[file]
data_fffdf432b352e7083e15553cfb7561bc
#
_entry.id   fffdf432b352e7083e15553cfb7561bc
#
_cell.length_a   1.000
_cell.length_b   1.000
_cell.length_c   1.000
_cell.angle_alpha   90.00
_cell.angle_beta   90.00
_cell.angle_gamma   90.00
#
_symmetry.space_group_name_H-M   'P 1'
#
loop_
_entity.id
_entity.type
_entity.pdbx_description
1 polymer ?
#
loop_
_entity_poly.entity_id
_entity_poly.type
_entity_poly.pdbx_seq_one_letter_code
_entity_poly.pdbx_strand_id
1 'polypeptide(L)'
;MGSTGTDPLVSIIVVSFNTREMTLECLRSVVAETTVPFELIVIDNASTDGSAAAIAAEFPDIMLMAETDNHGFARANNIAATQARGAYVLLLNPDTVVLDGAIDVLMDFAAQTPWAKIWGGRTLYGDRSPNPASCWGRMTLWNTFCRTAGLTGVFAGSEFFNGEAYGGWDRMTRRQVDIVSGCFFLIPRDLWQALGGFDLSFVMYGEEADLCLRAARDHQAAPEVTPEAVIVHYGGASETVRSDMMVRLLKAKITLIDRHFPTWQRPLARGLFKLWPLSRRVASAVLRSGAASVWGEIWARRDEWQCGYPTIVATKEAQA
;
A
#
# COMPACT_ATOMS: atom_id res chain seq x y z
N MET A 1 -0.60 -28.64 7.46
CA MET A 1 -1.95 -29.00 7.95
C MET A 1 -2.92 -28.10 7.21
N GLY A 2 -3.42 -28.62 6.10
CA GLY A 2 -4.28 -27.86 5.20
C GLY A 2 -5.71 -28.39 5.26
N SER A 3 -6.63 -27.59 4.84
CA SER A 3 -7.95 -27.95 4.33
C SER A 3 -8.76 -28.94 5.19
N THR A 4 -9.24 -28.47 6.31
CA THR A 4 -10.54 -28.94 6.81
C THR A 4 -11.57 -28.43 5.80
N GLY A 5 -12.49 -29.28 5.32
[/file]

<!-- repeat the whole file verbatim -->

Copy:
data_fffdf432b352e7083e15553cfb7561bc
#
_entry.id   fffdf432b352e7083e15553cfb7561bc
#
_cell.length_a   1.000
_cell.length_b   1.000
_cell.length_c   1.000
_cell.angle_alpha   90.00
_cell.angle_beta   90.00
_cell.angle_gamma   90.00
#
_symmetry.space_group_name_H-M   'P 1'
#
loop_
_entity.id
_entity.type
_entity.pdbx_description
1 polymer ?
#
loop_
_entity_poly.entity_id
_entity_poly.type
_entity_poly.pdbx_seq_one_letter_code
_entity_poly.pdbx_strand_id
1 'polypeptide(L)'
;MGSTGTDPLVSIIVVSFNTREMTLECLRSVVAETTVPFELIVIDNASTDGSAAAIAAEFPDIMLMAETDNHGFARANNIAATQARGAYVLLLNPDTVVLDGAIDVLMDFAAQTPWAKIWGGRTLYGDRSPNPASCWGRMTLWNTFCRTAGLTGVFAGSEFFNGEAYGGWDRMTRRQVDIVSGCFFLIPRDLWQALGGFDLSFVMYGEEADLCLRAARDHQAAPEVTPEAVIVHYGGASETVRSDMMVRLLKAKITLIDRHFPTWQRPLARGLFKLWPLSRRVASAVLRSGAASVWGEIWARRDEWQCGYPTIVATKEAQA
;
A
#
# COMPACT_ATOMS: atom_id res chain seq x y z
N MET A 1 -0.60 -28.64 7.46
CA MET A 1 -1.95 -29.00 7.95
C MET A 1 -2.92 -28.10 7.21
N GLY A 2 -3.42 -28.62 6.10
CA GLY A 2 -4.28 -27.86 5.20
C GLY A 2 -5.71 -28.39 5.26
N SER A 3 -6.63 -27.59 4.84
CA SER A 3 -7.95 -27.95 4.33
C SER A 3 -8.76 -28.94 5.19
N THR A 4 -9.24 -28.47 6.31
CA THR A 4 -10.54 -28.94 6.81
C THR A 4 -11.57 -28.43 5.80
N GLY A 5 -12.49 -29.28 5.32